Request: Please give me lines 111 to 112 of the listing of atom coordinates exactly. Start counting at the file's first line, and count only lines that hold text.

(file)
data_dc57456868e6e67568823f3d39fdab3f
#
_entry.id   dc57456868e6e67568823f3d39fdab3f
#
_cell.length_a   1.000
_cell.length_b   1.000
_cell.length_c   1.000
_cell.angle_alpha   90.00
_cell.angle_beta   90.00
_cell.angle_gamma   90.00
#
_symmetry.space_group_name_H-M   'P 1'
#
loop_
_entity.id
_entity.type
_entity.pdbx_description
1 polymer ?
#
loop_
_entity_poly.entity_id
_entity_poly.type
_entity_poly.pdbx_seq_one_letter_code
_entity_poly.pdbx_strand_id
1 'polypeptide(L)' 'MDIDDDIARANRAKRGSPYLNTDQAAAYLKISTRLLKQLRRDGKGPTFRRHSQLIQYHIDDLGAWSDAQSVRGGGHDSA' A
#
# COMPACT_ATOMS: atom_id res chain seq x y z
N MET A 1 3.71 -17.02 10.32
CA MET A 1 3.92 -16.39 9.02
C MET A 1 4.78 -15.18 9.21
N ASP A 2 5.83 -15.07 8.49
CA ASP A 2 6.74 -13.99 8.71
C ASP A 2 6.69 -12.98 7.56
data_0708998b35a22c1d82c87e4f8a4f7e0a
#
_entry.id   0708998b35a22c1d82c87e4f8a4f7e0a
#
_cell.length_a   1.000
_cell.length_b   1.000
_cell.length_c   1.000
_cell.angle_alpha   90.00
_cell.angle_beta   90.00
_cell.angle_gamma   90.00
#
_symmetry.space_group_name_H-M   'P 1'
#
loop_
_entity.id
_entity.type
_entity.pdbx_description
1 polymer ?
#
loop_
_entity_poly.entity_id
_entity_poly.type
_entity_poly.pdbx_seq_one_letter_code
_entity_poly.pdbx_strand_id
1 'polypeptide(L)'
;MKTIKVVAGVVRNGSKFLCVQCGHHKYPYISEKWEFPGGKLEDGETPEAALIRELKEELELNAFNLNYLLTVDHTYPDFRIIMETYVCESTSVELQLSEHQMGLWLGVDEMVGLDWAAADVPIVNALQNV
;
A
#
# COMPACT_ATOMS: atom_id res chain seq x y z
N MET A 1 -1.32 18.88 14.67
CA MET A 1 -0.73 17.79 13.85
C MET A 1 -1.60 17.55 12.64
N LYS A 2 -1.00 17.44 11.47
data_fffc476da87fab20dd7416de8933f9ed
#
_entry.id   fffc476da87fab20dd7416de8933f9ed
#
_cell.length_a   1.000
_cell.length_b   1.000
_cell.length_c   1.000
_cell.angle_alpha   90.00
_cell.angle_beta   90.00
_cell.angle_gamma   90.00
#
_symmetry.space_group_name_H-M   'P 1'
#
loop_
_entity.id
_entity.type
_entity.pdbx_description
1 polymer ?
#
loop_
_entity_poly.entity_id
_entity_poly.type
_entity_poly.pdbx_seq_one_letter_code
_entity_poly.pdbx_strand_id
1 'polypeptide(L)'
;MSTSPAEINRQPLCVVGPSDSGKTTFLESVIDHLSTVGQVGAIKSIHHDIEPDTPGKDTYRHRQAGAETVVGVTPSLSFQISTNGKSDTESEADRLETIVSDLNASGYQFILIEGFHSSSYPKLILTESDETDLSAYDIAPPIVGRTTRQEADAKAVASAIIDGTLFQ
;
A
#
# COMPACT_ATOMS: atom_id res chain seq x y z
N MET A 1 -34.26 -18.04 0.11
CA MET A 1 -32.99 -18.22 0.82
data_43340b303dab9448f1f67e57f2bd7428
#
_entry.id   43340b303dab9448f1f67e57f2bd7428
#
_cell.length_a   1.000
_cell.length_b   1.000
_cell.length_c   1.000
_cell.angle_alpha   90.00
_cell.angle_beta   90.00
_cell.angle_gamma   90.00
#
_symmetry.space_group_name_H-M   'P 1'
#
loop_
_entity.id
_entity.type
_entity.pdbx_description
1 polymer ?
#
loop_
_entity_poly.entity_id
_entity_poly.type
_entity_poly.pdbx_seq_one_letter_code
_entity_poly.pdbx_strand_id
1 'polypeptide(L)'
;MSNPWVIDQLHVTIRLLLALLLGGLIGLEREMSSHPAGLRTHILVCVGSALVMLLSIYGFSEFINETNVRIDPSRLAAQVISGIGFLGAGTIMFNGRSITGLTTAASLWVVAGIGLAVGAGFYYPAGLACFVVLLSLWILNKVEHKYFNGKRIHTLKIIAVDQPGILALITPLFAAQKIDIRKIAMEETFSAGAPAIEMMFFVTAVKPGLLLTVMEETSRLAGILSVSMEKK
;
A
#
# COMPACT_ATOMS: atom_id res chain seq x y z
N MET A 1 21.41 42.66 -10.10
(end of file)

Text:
_symmetry.space_group_name_H-M   'P 1'
#